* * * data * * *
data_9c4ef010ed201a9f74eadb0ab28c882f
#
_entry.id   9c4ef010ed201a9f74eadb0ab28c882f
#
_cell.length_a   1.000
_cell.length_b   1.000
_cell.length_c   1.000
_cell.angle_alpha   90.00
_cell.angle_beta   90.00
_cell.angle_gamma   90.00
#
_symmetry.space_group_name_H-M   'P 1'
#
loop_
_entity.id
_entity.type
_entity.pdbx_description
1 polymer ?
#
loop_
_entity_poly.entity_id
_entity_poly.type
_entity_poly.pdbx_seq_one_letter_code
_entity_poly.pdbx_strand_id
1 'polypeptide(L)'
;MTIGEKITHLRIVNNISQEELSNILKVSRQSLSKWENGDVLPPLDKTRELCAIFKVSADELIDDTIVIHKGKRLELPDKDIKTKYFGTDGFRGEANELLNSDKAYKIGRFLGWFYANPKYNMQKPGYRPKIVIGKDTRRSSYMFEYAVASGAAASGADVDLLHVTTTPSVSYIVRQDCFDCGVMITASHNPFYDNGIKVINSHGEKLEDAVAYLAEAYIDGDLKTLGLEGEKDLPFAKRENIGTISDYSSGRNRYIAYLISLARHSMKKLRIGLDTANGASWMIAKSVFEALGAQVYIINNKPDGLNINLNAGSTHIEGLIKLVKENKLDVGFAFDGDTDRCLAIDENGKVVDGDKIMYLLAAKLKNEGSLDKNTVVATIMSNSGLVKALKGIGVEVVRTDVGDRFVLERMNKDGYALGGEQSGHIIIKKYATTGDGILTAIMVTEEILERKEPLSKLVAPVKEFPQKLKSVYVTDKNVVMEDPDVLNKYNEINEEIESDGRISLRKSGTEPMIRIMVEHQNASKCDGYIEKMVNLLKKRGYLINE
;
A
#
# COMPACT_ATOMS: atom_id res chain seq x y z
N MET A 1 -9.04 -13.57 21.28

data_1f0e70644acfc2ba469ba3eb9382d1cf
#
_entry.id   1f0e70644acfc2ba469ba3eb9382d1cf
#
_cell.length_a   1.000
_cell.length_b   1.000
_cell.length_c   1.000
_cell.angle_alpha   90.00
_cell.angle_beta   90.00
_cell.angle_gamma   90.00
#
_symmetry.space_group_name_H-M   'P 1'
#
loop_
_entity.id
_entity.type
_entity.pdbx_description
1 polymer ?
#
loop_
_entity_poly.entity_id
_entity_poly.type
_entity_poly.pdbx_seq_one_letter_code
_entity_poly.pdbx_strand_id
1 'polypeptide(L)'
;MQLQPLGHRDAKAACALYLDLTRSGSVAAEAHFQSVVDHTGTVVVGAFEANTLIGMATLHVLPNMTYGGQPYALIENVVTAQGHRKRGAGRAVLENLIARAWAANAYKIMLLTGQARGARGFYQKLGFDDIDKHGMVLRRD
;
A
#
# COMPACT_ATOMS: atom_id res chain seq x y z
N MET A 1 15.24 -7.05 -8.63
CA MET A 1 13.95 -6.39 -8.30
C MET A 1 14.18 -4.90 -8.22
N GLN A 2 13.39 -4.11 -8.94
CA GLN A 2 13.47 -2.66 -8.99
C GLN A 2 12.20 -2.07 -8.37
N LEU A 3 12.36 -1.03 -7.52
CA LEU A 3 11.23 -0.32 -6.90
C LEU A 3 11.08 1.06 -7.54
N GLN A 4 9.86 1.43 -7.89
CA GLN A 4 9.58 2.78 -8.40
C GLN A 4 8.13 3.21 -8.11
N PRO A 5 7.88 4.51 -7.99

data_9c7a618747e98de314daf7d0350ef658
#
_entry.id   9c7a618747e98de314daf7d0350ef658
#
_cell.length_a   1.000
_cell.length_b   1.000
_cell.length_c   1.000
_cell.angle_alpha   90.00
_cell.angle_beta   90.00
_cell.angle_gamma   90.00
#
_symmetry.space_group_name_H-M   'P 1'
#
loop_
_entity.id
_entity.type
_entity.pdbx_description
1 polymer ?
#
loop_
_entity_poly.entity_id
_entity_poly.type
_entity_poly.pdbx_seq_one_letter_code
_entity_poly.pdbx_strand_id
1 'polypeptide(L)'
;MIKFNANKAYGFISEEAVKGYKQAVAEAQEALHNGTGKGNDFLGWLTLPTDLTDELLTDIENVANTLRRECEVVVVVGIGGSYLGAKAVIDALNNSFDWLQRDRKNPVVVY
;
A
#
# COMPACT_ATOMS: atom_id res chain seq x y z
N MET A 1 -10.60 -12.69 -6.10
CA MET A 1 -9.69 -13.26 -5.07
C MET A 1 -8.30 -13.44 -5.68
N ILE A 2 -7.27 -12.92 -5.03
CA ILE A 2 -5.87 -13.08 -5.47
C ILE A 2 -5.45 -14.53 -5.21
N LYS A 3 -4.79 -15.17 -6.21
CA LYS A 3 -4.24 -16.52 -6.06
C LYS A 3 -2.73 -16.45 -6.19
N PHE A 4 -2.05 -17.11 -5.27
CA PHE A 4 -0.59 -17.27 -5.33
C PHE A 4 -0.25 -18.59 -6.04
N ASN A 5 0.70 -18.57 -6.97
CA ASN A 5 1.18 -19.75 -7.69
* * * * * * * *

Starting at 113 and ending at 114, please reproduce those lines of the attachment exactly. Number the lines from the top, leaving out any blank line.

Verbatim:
C LYS A 3 -2.73 -16.45 -6.19
N PHE A 4 -2.05 -17.11 -5.27